As queer adult women, we tend to look back over our lives and think about things that made us stand out from other kids, offering a glimpse into the utterly fabulous life we would one day embrace. No matter if the things were obvious or subtle, the one question we still ask ourselves is: “How did my parent(s) not know I was gay?”
We asked some queer lady friends about their experiences growing up gay and bi and asked them to pinpoint what they thought were the obvious clues their families should have picked up on:
1. Dressed to Bawl: For as long as I can remember, my only interest in the opposite sex was how can I beat them athletically. My male cousins always included me in all of their soccer and hockey games, and they treated me as an equal because I could keep up with them. I was obsessed with sports, playing everything I could try all of the time. Plus I was always the one wearing baseball caps or crying when I thought my mother would make me wear a dress. —Laura F.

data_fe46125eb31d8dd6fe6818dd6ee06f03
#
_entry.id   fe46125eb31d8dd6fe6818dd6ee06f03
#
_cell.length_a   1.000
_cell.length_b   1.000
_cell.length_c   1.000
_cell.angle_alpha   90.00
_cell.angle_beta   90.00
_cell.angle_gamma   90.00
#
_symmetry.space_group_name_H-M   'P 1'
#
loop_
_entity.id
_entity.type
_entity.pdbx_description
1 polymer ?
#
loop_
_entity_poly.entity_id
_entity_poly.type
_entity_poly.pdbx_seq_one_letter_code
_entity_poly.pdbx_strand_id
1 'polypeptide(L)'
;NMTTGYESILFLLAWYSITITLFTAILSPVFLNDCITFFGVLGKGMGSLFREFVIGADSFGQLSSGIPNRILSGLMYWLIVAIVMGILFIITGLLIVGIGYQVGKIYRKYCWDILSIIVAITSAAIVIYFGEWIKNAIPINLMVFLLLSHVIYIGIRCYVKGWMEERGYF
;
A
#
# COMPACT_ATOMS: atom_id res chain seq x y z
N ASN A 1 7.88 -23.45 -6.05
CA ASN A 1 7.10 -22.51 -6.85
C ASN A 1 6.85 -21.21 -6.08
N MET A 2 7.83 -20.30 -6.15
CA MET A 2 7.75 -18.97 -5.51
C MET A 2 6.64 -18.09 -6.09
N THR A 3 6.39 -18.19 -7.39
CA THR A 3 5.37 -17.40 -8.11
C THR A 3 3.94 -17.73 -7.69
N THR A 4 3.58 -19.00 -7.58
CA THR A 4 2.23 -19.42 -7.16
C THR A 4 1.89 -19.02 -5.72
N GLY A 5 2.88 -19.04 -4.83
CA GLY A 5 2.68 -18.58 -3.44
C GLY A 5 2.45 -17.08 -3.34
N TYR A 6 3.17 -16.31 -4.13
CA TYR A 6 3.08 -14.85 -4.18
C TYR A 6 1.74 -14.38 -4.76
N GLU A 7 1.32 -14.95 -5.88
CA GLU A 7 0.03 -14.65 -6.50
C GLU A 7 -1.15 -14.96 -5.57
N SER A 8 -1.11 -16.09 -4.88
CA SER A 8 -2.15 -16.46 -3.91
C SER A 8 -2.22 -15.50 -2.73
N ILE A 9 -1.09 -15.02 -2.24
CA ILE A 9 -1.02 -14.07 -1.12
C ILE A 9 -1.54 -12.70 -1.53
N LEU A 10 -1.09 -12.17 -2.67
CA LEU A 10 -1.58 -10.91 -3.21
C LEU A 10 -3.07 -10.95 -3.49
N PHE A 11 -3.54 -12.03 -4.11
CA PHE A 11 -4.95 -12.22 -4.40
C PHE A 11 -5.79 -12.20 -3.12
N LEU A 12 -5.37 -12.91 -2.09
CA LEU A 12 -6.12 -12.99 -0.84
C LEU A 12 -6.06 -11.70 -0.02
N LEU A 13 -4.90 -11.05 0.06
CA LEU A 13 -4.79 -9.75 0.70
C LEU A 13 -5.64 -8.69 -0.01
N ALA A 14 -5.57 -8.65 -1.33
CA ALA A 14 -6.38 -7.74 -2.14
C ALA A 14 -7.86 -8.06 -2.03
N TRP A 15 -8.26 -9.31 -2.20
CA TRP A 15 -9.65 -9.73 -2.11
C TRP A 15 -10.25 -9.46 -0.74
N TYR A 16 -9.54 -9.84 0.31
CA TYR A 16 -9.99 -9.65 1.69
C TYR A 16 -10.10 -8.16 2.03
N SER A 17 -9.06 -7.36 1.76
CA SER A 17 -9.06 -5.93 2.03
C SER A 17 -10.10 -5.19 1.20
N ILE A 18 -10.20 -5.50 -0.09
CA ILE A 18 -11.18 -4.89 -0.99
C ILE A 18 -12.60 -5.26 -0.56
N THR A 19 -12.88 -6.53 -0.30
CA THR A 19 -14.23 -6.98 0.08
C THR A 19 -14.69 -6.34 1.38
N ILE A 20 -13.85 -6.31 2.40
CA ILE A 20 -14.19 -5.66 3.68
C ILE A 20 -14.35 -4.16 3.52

What I really wanted was a cassette player, a new basketball and a Nintendo game. My mom told me that Christmas, "If I wanted another boy, I would have had one." Nice, Mom. —Rachel
6. No Bikini?: A couple of months ago, my mom shared with me a bunch of old family photos I'd never seen before, including this one from Vietnam when I was 4. I thought it captured a sweet, candid moment of my dad and I on the beach, but I had to ask: "Mom, why'd you dress me like that?" With a bit of side-eye, she said, "I didn't. You picked out that outfit." —Kim B.